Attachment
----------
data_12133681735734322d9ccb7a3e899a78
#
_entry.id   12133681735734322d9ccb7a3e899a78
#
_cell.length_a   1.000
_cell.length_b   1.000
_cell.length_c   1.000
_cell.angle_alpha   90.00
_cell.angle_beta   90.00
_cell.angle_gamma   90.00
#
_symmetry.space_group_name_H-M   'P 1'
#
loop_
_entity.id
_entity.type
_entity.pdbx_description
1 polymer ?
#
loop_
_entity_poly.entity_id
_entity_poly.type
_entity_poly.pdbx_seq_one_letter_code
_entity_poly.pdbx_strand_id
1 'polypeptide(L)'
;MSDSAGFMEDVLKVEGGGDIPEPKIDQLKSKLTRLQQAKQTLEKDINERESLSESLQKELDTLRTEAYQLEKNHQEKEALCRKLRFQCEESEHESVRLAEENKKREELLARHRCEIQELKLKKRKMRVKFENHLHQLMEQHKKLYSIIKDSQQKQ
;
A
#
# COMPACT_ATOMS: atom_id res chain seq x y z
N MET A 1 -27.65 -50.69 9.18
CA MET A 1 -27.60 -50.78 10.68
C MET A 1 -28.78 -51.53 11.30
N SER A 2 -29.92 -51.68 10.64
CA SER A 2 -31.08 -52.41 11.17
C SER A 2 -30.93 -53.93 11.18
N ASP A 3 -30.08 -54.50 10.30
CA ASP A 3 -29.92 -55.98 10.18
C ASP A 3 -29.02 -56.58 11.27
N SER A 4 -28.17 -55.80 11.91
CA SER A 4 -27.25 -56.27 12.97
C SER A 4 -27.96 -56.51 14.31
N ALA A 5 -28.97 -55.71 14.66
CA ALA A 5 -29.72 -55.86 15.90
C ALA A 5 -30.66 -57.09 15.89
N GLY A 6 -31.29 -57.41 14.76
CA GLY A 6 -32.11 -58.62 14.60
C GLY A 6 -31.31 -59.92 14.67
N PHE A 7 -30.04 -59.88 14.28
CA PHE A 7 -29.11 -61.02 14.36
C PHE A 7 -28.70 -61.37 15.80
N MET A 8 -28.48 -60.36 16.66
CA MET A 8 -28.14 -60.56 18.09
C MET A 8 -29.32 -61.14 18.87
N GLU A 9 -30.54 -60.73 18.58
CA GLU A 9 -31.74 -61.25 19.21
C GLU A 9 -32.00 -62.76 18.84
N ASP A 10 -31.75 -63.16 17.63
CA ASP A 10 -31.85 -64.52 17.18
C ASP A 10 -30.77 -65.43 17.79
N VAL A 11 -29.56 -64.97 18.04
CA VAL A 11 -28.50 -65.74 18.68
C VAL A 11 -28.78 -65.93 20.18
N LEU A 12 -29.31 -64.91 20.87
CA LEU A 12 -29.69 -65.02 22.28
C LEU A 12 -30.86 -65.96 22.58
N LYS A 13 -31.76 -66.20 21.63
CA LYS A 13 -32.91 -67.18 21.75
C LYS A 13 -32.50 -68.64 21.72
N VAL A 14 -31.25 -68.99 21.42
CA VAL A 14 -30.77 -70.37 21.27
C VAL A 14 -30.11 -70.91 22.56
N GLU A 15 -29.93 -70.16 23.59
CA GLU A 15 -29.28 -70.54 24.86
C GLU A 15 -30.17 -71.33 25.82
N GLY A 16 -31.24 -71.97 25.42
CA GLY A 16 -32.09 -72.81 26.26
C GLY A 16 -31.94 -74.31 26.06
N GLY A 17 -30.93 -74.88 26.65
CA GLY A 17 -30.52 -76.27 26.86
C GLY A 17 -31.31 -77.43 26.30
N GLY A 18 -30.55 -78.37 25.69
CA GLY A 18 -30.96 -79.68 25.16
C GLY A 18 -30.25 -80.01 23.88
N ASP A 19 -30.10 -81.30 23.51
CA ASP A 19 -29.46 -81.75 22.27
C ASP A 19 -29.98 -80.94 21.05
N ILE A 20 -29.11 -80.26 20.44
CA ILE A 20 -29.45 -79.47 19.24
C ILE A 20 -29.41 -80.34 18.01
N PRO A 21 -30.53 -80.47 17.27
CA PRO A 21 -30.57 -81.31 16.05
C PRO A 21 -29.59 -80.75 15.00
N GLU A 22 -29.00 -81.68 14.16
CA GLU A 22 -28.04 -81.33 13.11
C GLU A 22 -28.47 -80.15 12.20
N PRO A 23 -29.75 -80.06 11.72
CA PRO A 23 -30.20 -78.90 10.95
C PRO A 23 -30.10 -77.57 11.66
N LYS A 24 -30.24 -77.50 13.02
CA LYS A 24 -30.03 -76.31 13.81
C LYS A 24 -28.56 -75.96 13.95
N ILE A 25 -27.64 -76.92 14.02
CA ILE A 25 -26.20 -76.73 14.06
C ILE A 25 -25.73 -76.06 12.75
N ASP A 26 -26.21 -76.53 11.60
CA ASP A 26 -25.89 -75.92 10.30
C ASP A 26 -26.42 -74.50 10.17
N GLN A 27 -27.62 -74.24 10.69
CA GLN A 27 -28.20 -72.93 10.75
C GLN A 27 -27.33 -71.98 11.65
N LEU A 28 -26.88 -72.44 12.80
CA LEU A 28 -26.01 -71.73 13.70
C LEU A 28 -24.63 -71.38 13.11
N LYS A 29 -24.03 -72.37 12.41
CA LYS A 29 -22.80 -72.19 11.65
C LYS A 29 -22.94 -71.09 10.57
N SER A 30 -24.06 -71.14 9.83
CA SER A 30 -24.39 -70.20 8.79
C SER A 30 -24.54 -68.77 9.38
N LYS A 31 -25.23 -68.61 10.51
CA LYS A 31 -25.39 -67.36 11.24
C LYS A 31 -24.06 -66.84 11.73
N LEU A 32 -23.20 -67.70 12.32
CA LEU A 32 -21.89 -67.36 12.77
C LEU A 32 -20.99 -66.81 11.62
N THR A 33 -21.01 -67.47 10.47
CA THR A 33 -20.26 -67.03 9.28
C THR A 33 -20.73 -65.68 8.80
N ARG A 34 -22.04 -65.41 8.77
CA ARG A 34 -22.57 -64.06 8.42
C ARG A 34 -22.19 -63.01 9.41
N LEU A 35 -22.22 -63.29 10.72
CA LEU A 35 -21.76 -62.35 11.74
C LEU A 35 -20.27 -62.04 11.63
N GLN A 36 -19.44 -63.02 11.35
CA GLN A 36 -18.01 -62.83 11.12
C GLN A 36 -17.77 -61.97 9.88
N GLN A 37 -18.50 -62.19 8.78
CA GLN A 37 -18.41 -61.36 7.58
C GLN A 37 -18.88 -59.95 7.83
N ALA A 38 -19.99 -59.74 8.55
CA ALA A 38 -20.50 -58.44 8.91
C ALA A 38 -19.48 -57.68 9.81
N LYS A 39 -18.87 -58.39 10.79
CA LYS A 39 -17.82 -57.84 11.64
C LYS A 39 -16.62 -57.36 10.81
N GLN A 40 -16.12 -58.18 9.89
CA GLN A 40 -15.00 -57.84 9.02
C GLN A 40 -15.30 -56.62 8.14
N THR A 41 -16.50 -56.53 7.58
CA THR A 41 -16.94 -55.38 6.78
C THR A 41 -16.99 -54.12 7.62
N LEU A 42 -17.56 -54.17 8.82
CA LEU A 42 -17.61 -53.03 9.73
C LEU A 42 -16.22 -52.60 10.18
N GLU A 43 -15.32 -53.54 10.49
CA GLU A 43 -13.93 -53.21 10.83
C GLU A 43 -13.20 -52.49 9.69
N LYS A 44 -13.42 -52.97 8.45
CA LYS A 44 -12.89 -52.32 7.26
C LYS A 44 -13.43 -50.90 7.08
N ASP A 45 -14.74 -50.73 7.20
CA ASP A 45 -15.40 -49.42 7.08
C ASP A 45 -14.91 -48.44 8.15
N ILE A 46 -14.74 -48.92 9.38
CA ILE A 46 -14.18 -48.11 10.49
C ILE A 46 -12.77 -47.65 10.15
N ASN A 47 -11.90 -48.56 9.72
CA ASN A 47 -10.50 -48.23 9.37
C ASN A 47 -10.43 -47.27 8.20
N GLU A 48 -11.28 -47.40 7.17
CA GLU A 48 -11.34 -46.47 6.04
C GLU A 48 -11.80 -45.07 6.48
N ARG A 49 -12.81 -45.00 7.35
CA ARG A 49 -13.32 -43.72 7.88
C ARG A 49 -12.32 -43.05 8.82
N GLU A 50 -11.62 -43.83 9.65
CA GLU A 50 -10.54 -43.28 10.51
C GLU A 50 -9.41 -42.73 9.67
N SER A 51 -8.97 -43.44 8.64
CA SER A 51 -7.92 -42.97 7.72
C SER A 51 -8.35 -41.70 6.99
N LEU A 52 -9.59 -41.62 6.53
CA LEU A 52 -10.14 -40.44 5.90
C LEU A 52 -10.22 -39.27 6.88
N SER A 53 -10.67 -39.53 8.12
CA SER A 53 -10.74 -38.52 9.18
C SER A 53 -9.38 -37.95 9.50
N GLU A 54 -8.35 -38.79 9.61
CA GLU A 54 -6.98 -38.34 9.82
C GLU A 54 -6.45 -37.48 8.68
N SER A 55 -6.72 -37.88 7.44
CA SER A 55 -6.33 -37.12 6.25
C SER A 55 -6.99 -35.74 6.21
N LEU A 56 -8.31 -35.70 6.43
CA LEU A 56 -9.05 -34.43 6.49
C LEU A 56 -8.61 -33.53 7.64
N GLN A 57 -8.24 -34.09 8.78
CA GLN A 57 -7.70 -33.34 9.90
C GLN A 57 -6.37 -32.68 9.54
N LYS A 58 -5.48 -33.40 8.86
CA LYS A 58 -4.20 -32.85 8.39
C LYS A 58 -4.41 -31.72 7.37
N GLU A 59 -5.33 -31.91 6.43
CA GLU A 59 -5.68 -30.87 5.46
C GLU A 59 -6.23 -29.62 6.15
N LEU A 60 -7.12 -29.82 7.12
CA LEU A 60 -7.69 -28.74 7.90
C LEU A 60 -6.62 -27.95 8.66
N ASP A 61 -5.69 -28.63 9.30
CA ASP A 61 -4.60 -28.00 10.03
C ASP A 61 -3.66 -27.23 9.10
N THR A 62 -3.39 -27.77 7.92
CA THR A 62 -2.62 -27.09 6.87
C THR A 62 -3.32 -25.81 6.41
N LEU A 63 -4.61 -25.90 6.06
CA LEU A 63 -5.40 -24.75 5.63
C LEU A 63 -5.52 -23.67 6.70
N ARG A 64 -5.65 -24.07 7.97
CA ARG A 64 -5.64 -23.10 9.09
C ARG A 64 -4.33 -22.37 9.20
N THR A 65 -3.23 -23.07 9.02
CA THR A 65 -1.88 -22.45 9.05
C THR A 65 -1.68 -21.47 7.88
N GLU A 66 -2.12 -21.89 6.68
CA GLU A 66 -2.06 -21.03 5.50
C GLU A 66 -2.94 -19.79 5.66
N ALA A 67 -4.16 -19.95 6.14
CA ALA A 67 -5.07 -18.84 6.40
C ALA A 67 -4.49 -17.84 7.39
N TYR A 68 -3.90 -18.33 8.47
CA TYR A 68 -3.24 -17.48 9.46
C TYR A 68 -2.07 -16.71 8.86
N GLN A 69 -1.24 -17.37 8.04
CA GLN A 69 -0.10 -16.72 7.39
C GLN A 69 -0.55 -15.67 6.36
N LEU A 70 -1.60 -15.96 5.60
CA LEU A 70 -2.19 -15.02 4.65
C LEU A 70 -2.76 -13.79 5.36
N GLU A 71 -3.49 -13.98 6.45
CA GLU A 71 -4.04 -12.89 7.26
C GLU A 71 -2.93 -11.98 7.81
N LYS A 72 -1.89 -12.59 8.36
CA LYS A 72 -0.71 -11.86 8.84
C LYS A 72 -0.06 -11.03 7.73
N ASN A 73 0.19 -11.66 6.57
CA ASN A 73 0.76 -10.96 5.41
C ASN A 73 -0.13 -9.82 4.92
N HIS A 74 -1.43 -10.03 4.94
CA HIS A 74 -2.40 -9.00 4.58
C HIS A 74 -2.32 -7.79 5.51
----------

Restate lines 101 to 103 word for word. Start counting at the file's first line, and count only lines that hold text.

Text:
CA LYS A 24 -30.03 -76.31 13.81
C LYS A 24 -28.56 -75.96 13.95
N ILE A 25 -27.64 -76.92 14.02